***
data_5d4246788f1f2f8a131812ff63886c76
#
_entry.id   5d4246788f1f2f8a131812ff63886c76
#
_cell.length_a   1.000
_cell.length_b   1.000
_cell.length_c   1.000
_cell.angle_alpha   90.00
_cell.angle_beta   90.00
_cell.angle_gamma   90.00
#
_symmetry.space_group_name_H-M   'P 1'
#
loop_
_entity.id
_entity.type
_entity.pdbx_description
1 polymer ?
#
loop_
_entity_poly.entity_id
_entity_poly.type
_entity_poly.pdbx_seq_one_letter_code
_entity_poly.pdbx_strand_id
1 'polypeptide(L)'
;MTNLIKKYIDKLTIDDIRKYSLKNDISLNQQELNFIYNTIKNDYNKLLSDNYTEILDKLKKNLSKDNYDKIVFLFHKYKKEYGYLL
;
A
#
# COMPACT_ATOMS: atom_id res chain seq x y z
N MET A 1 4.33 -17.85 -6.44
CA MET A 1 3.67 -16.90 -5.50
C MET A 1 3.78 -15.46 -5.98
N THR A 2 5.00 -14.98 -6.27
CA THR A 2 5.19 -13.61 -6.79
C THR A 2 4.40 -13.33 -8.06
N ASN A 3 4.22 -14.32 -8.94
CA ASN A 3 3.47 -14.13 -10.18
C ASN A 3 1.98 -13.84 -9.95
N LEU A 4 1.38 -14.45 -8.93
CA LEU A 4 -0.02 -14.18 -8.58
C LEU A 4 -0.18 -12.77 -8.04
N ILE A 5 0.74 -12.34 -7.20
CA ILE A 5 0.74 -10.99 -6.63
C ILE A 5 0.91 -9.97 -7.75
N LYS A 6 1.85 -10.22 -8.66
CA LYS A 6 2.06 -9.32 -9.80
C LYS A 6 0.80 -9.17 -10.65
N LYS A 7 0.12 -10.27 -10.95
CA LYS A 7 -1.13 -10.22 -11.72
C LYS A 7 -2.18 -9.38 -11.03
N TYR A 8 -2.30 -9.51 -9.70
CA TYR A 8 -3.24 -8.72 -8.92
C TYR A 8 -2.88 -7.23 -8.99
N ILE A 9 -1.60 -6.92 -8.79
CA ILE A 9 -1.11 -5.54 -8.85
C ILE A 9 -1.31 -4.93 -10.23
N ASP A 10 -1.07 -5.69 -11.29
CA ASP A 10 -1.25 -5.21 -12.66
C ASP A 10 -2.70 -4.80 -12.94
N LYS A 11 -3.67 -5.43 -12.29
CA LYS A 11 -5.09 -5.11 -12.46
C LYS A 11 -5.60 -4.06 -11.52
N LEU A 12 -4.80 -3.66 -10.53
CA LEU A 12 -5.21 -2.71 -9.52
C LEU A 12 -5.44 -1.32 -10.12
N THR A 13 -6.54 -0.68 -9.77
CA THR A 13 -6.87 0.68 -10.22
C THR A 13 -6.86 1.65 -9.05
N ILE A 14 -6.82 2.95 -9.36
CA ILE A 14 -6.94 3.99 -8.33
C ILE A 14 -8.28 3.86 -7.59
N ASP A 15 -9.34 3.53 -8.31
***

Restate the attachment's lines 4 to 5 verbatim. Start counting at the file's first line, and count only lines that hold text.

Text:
#
_cell.length_a   1.000